Counsel's failure to preserve a claim in State court can constitute cause sufficient to overcome a procedural default. See Coleman, 501 U.S. at 753-54. However, a petitioner claiming ineffective assistance of counsel for the purpose of having the underlying substantive claim reviewed on its merits must ordinarily have presented the ineffective assistance of counsel claim independently in State court before it may be argued as cause to excuse a procedural default. See Edwards v. Carpenter, 529 U.S. 446, 451 (2000). A federal habeas petitioner's claim that he was denied the effective assistance of counsel at trial is generally measured by the two-pronged test set forth in Strickland v. Washington, 466 U.S. 668 (1984). To prevail on a claim of ineffective assistance of counsel, Petitioner must establish that (1) his trial counsel's performance was so deficient that it cannot be said that he was functioning as "counsel" within the meaning of the Sixth Amendment, and (2) the deficient performance prejudiced his defense. See id. at 687; see also Boyle v. Johnson, 93 F.3d 180, 187 (5th Cir. 1996) (ineffective assistance of counsel claims analyzed under Strickland framework). As claims of ineffective assistance of counsel involve mixed questions of law and fact, claims previously considered and rejected by the State court may be overturned only if "contrary to, or involv[ing] an unreasonable application of, clearly established Federal law, as determined by the Supreme Court of the United States." 28 U.S.C. § 2254(d)(1); Strickland, 466 U.S. at 698.

With the foregoing principles in mind, the Court considers each of the sixteen claims raised by Petitioner.4 Though individually considered, the claims have been consolidated and renumbered for the sake of convenience.

I. Felonious Child Abuse

Petitioner raises three separate claims that involve Mississippi's use and construction of felonious child abuse as a predicate felony for capital murder.

A. Lesser-Included Offense Instruction

Petitioner was found guilty of four counts of capital murder while engaged in the commission of child abuse and/or battery pursuant to Miss. Code Ann. § 97-3-19(2)(f). That statute provides that "[t]he killing of a human being without the authority of law and by any means or in any manner shall be capital murder. . . [w]hen done with or without any design to effect death, by any person engaged in the commission of the crime of felonious abuse and/or battery of a child in violation of subsection (2) of Section 97-5-39, or in any attempt to commit such felony." Miss Code Ann. § 97-3-19(2)(f). At trial, the court refused to instruct the jury on lesser-included offenses, and it instructed the jury that it must convict Petitioner of capital murder if it was shown beyond a reasonable doubt that the killings took place in the course of felonious child abuse. (SCP Vol. 2, 373-76).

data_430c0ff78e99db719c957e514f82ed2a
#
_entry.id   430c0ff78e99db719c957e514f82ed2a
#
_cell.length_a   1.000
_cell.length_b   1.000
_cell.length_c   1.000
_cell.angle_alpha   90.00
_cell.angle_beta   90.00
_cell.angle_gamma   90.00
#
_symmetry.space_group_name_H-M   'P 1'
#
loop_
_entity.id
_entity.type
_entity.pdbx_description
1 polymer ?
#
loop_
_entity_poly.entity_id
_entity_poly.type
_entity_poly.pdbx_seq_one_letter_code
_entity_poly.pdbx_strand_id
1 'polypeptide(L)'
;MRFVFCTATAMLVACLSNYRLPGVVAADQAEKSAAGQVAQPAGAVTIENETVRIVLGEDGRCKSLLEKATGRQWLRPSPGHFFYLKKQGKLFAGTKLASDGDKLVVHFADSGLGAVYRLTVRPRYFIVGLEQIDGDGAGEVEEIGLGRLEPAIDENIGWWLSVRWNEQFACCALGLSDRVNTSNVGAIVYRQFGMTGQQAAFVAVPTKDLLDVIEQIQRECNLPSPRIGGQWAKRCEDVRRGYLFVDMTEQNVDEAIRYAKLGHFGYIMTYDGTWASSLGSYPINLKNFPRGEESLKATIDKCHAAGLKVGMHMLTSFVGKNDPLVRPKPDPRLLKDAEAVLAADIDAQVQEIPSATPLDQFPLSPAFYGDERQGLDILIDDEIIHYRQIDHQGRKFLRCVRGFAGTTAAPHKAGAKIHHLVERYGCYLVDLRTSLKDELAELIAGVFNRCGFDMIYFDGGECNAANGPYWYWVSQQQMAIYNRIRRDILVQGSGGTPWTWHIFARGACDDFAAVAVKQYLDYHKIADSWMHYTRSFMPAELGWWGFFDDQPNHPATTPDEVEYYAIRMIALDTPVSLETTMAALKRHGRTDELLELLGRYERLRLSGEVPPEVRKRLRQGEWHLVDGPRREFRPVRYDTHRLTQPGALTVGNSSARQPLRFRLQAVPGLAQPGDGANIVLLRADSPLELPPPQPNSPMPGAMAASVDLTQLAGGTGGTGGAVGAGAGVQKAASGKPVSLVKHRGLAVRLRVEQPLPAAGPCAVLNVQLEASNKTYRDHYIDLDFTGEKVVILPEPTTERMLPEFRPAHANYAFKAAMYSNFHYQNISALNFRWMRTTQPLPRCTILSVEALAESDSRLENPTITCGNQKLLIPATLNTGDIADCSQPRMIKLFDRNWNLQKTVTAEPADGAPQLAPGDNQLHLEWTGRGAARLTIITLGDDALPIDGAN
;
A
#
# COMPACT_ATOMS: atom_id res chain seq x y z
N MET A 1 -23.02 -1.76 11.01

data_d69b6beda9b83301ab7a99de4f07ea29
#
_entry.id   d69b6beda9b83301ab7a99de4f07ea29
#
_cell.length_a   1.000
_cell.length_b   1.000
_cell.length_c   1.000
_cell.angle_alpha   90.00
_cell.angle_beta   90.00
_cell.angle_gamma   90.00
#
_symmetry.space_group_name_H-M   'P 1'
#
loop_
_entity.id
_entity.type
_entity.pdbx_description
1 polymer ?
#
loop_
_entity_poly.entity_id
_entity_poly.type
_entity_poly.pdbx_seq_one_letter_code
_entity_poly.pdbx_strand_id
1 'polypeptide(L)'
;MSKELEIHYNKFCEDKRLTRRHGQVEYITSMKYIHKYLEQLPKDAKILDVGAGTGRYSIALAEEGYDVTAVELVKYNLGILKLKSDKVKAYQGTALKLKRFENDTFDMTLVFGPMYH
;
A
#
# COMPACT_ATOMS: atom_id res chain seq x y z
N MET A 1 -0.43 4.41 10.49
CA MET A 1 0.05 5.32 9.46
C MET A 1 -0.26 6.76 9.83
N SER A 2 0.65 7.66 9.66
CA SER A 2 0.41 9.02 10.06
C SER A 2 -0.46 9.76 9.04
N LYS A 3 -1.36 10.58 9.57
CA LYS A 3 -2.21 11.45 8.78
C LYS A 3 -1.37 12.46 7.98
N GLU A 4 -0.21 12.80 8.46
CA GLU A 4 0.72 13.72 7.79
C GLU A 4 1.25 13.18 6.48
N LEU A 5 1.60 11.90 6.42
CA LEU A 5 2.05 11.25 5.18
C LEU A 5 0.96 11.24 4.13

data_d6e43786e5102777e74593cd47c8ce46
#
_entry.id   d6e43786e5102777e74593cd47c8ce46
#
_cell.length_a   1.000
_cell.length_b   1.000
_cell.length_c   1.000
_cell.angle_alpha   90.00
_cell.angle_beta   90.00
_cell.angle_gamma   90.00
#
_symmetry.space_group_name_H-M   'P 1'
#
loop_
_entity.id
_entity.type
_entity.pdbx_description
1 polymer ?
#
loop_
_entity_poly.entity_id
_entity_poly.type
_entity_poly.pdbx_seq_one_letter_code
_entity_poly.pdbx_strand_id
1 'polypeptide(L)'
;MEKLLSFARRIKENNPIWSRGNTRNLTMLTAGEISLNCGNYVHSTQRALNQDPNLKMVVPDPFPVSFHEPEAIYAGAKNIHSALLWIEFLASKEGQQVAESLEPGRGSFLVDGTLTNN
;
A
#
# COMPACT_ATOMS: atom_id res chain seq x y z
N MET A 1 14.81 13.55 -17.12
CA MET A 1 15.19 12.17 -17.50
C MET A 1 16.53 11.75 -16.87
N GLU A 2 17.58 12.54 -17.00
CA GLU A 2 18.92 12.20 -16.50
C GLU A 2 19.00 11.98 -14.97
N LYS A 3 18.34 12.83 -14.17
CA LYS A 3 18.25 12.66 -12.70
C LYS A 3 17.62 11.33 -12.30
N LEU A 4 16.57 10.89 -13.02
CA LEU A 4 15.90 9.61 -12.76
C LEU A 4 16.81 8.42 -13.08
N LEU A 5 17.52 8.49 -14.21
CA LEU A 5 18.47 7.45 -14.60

Petitioner argues that in Butler v. State, 608 So.2d 314 (Miss. 1992), the Mississippi Supreme Court recognized that the felony murder statute and the capital murder statute, as it pertains to felonious child abuse, are essentially identical. See id. at 320. Butler, whose child ultimately died after she punched him in the abdomen to stop him from crying, was convicted under Mississippi's capital murder statute. See id. The Mississippi Supreme Court determined that Butler was entitled to a manslaughter instruction. Petitioner maintains that he was entitled to a jury instruction on manslaughter under Butler, as well as an instruction that explained to the jury that it had to find that he intended to commit child abuse in order to find him guilty of felony child abuse. Additionally, he argues that the overlap in the felony murder statute and the capital murder statute as it addresses child abuse gives the jury unfettered discretion to impose a sentence of death or a sentence of manslaughter, which violates the Eighth and Fourteenth Amendments.